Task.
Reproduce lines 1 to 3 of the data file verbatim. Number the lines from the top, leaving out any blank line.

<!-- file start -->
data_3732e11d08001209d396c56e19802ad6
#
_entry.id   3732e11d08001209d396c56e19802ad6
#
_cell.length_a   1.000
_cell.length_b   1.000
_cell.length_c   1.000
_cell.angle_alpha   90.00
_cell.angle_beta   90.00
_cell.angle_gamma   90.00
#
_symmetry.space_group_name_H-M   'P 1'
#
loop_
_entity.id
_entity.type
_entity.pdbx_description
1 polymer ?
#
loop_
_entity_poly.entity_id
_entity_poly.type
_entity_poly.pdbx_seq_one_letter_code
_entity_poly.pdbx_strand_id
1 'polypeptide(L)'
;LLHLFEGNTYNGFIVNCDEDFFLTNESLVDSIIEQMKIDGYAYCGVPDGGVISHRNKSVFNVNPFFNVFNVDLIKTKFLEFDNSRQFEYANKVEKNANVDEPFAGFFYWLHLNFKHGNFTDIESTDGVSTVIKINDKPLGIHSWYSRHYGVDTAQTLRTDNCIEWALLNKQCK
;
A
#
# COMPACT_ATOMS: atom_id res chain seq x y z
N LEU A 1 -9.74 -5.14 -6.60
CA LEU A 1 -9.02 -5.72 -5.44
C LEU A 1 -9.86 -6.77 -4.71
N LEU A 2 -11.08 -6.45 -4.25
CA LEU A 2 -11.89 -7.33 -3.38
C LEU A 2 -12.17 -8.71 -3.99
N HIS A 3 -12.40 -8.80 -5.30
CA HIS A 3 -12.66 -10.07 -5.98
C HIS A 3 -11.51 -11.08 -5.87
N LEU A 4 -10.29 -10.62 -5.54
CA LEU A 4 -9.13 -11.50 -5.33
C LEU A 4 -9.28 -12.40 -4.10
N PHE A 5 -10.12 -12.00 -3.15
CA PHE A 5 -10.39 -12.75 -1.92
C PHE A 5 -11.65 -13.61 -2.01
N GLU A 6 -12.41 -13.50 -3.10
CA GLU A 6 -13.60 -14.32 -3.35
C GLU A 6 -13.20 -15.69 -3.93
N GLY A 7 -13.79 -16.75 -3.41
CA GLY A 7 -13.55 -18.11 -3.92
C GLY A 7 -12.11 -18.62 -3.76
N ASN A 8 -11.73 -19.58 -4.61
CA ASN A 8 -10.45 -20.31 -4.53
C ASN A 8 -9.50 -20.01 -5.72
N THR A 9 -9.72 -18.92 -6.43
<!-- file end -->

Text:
data_3732e11d08001209d396c56e19802ad6
#
_entry.id   3732e11d08001209d396c56e19802ad6